Lycosa (Araneae, Lycosidae) is a wolf spider genus typical of subtropical latitudes in the western Palearctic. Despite being erected over 200 years ago, the taxonomy of Lycosa is still unclear. Many species formerly ascribed to it are currently being moved to other genera, while new species are still being described. The species of Lycosa of the western Mediterranean basin are relatively well known, yet the Levantine region, the easternmost part of the Mediterranean basin, has not received much attention since the early 20th century. Here, we study Lycosa from the southern Levant using morphological, molecular and behavioral characteristics, to delimit the species found in this region. We describe two new species: L. hyraculus sp. nov. and L. gesserit sp. nov. We re-describe the widespread and polymorphic species, Lycosa piochardi Simon, 1876. Lycosa piochardi infraclara Strand, 1913 is synonymized with Lycosa piochardi. By adding novel data to the molecular phylogeny of Lycosa created by Planas et al. (2013) and re-analyzing it, we explore the relationship of the Levantine species to other Mediterranean species of Lycosa. We discuss habitat preferences of the two species of Lycosa. Additionally, we report the burrowing species Geolycosa vultuosa (C.L. Koch, 1838) as a new record to Israel, thus extending the distribution of this species and genus into the Levant.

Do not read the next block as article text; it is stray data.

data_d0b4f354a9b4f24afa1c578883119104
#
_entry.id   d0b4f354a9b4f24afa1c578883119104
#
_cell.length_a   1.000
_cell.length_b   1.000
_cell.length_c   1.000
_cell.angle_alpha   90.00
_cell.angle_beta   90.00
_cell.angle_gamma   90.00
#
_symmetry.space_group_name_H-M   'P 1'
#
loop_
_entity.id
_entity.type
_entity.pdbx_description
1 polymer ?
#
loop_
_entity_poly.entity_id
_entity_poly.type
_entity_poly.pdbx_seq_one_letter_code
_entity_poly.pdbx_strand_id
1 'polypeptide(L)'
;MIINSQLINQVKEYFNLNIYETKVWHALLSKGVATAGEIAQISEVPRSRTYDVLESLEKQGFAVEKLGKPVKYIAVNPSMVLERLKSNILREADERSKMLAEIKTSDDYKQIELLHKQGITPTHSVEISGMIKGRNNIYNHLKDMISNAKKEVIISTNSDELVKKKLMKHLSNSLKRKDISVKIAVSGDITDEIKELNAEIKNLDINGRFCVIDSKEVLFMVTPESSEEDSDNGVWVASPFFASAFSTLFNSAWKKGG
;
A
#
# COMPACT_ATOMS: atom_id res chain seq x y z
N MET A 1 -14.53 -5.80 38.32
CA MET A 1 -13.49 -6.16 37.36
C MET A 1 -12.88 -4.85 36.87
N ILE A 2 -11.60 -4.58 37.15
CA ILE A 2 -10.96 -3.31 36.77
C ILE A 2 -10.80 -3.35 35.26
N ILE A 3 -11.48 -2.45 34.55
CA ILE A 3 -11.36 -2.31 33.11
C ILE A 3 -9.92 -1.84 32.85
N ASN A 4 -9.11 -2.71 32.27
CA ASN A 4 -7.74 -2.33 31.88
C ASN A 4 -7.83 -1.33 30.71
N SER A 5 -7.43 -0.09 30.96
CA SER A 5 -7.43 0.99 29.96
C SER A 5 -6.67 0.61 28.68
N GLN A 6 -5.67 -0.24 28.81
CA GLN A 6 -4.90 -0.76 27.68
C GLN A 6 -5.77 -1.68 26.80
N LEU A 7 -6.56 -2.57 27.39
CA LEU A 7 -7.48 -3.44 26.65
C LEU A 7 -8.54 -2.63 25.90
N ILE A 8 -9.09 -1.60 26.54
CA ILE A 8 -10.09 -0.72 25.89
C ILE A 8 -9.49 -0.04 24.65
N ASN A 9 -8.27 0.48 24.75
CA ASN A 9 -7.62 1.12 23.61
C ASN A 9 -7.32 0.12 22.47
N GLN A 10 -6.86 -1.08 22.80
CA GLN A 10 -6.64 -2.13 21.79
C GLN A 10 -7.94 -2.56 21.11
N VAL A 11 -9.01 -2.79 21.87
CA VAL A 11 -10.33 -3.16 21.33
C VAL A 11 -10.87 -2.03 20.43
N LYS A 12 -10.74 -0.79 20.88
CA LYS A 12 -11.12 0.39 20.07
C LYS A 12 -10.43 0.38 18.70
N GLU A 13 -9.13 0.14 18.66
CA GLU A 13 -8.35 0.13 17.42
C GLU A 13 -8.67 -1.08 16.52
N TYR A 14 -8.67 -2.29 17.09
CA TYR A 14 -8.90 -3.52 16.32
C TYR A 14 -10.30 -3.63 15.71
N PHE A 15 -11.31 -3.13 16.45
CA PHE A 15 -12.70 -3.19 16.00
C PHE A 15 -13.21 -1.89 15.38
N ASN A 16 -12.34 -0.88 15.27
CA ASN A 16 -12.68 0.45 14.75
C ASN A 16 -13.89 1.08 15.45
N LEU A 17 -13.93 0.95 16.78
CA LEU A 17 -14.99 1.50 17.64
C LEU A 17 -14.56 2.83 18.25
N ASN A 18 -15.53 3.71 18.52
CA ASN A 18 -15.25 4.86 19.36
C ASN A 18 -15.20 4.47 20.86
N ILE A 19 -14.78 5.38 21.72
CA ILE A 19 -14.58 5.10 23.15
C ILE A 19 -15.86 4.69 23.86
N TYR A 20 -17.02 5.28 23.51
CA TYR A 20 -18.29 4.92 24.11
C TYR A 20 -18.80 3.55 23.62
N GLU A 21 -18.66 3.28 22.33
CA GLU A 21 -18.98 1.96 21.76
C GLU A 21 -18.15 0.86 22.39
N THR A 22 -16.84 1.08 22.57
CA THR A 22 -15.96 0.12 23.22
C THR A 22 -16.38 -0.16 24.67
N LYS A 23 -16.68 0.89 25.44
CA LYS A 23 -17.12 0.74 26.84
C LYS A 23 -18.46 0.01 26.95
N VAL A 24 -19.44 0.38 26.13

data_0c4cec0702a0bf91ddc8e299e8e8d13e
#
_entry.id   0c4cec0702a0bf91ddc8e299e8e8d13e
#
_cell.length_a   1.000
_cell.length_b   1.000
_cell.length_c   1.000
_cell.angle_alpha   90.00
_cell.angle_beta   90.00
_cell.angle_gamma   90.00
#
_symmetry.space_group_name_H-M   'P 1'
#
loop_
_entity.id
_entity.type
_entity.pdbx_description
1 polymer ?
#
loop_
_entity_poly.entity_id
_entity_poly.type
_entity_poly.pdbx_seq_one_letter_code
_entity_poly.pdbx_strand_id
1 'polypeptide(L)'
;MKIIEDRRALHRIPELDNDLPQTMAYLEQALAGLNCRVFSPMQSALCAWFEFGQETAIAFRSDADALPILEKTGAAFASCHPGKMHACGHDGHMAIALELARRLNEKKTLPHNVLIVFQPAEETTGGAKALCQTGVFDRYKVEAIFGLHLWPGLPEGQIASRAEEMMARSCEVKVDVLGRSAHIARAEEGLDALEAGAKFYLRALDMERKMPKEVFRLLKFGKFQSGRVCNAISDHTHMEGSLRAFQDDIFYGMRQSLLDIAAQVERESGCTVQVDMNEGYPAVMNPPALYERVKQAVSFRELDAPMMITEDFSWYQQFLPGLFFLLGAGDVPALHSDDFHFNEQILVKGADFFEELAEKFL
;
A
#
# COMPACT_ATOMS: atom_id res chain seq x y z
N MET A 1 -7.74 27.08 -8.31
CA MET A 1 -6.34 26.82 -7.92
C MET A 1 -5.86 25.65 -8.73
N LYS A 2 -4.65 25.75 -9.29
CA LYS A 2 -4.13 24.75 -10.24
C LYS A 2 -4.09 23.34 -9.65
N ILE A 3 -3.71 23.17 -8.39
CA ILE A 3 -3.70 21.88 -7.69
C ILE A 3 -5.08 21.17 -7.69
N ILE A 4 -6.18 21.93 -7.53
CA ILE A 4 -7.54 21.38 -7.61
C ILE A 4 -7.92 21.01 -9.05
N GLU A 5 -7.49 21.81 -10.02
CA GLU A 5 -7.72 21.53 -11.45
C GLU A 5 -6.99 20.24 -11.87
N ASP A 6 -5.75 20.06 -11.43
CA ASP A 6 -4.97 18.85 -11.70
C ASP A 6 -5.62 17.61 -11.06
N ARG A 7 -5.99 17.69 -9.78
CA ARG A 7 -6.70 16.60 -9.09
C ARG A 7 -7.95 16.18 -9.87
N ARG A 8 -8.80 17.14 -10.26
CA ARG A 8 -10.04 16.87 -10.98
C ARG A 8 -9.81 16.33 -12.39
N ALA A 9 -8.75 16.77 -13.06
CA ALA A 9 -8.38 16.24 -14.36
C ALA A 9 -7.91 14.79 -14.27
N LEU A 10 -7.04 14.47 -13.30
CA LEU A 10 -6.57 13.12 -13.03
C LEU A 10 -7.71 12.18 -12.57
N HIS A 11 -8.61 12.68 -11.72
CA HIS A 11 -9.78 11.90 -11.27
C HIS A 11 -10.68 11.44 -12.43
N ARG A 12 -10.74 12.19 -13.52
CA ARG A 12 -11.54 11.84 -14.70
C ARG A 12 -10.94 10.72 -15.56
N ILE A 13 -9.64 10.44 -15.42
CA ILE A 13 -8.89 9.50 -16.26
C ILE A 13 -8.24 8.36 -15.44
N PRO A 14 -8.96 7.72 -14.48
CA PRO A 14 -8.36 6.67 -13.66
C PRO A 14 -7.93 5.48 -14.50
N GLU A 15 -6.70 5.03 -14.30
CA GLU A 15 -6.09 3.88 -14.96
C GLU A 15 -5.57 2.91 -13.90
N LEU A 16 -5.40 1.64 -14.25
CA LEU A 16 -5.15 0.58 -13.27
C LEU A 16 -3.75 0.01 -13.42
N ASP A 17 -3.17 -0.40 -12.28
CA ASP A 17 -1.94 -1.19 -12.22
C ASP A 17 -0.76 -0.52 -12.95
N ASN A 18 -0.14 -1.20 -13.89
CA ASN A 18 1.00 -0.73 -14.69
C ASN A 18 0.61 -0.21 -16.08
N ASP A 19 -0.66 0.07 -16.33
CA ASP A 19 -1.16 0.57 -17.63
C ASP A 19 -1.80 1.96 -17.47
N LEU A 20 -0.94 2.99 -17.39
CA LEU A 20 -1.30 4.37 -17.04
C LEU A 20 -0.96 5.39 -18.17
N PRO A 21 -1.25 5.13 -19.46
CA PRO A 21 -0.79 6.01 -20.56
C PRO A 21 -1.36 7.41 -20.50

Integrative taxonomy, key, Levant, molecular phylogeny, wolf-spiders